David Alison Ganong Chocolate Park in St. Stephen playground redesign theme to mirror candy making equipment

Artists redition of the redesign idea for the David Alison Ganong Chocolate Park in St. Stephen

St. Stephen
A zip line that ends in a dunk in a chocolate fountain was one of the ideas presented for the redesign of the David Alison Ganong Chocolate Park.

However, while the idea suggested by a nine-year-old boy during consultations with school children is amusing, it’s highly unlikely to be incorporated into the design being developed by landscape architect Jim Scott, of Trace Planning and Design.
But Mike O’Connell, director of parks and recreation for the town, said the idea, suggested by his son Matthew, and similar candy-related ideas from other elementary school students, has resulted in a theme for the redesign.

A candy factory.

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O’Connell said from the school consultations, Scott came up with the concept of designing the playground equipment to represent the equipment used in different stages of the candy making process.
“He’s really working on that concept now,” said O’Connell.
“I think we’re really going to go forward with this chocolate factory type idea. I think it’s kinda fun.”

O’Connell said he’s pleased with Scott’s cooperation and interaction with the public.
“He’s really in tune with doing something the town wants. He really listens, and he really incorporates the changes.”
O’Connell said at the school workshops, Scott went through exercises such as placing chairs in a row for the students.

“This is just a good time. There’s some wonderful things happening downtown and this would be such an awesome part to it I think.” ~ Mike O’Connell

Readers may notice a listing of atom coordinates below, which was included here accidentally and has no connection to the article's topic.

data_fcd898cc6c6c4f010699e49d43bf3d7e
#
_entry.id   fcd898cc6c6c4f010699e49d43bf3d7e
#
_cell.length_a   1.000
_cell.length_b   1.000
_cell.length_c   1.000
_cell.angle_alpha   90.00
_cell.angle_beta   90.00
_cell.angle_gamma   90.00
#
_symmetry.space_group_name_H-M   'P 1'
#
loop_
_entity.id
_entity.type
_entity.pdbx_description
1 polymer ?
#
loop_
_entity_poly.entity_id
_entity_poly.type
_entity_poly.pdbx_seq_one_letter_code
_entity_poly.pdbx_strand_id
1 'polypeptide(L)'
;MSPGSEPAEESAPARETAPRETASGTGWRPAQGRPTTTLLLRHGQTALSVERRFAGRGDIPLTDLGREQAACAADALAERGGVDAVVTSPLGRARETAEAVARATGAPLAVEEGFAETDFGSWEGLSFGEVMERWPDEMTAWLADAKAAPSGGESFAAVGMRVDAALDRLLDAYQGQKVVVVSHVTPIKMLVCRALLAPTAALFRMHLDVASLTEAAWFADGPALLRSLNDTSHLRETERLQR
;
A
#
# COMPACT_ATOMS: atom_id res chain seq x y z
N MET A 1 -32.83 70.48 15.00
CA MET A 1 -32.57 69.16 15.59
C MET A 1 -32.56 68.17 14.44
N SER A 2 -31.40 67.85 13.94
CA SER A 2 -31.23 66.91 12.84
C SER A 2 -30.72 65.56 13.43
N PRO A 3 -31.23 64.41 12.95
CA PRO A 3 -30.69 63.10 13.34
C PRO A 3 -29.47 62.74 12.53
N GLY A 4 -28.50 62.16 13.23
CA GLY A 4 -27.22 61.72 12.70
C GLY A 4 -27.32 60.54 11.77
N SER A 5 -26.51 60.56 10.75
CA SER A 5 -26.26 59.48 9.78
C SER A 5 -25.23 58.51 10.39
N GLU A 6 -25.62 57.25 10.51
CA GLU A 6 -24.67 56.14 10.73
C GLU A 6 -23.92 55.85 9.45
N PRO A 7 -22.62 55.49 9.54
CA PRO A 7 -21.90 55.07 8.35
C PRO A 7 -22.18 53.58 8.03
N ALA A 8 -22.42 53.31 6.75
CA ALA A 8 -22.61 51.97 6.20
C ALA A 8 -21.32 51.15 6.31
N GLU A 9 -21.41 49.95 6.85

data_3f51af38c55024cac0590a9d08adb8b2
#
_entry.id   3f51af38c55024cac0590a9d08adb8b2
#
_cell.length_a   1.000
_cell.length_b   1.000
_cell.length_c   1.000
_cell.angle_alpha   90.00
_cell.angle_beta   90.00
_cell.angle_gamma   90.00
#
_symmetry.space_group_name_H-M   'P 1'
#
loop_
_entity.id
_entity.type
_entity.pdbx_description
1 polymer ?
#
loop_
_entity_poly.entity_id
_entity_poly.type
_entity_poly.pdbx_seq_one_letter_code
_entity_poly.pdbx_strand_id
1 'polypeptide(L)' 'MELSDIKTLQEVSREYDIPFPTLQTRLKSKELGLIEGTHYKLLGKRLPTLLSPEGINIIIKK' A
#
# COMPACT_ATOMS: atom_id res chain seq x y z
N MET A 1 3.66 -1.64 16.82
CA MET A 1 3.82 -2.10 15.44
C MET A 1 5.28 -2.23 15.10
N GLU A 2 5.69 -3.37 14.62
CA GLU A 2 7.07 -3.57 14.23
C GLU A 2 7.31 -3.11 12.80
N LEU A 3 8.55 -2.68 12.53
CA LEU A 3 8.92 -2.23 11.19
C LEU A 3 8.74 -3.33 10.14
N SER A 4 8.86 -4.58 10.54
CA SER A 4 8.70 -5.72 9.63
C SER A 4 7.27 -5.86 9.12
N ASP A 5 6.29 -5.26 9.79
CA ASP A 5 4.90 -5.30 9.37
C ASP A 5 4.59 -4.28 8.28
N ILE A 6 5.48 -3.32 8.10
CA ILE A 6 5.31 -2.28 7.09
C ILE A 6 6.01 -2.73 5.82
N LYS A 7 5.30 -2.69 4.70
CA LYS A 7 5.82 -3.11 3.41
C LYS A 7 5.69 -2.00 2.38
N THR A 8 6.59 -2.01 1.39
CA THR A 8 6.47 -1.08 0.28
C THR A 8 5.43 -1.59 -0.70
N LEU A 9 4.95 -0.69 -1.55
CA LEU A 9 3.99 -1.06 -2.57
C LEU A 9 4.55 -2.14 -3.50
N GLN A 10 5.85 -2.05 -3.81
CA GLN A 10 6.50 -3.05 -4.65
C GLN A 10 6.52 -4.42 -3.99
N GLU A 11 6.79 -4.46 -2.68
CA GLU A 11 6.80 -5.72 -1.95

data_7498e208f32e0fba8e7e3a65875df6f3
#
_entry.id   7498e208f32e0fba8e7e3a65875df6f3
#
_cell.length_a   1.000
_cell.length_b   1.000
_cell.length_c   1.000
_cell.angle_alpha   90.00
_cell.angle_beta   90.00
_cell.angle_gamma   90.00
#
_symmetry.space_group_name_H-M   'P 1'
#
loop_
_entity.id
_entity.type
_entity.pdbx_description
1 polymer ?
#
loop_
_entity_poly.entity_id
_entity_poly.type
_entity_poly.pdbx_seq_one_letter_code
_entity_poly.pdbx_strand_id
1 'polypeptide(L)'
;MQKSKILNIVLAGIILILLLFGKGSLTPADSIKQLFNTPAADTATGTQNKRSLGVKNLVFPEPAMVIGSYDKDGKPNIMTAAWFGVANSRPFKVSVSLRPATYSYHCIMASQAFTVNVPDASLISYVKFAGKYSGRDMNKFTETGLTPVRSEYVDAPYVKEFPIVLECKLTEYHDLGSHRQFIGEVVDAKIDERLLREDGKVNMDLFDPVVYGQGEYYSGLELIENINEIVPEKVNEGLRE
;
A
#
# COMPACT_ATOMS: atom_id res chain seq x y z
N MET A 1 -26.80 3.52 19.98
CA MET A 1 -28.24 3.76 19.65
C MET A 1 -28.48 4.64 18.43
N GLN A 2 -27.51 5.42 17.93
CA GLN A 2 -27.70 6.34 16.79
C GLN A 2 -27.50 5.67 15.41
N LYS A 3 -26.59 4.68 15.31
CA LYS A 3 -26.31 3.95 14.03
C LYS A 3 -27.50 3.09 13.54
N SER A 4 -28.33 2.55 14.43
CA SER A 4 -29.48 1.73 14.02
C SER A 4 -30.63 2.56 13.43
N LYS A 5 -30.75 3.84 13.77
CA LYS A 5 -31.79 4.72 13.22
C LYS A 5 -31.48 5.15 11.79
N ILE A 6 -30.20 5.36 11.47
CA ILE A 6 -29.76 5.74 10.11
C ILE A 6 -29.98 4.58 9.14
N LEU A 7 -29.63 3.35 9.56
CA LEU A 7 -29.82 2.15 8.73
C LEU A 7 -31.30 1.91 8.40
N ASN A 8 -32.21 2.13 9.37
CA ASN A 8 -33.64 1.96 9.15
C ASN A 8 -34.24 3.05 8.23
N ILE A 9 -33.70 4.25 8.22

“He asked them ‘what’s too close to sit beside somebody else if you don’t know them’ and then figured out the distance they were comfortable with.” O’Connell said that information will be used to determine the size of benches placed in the parks.
There were only about 10 members of the public in attendance at a recent public meeting on the playground redesign.
But O’Connell said there were good ideas presented, which resulted in more discussions.

He said one woman asked if it was possible to turn the splash pad into a skating rink in the winter.
O’Connell said the redesign does include a change in the splash pad, creating more in-ground spout features, including those which would light up at night.
Because of the woman’s suggestion, Scott will do some more research on the skating rink possibility.

Other aspects of Scott’s design are to move all the playground equipment closer together, have a rubberized surface to make the area more accessible to wheelchairs and strollers, and to create more green space.
Another possibility is rotating the Rotary Bandstand to face the river and the increased green space.
O’Connell said the town will host another public meeting in January.

“Hopefully we will get more people show up with more ideas. We don’t want to finalize it until we think we have the perfect design.”
He said now that the town has a concept for the park’s redesign, there will be a more indepth visual presentation available for the next public meeting.

A cost for the work and the new equipment has not yet been established. O’Connell said he hopes the town is able to partner with individuals and successfully apply to available government grants. He suggested the work could be completed in phases.

“This is just a good time. There’s some wonderful things happening downtown and this would be such an awesome part to it I think.”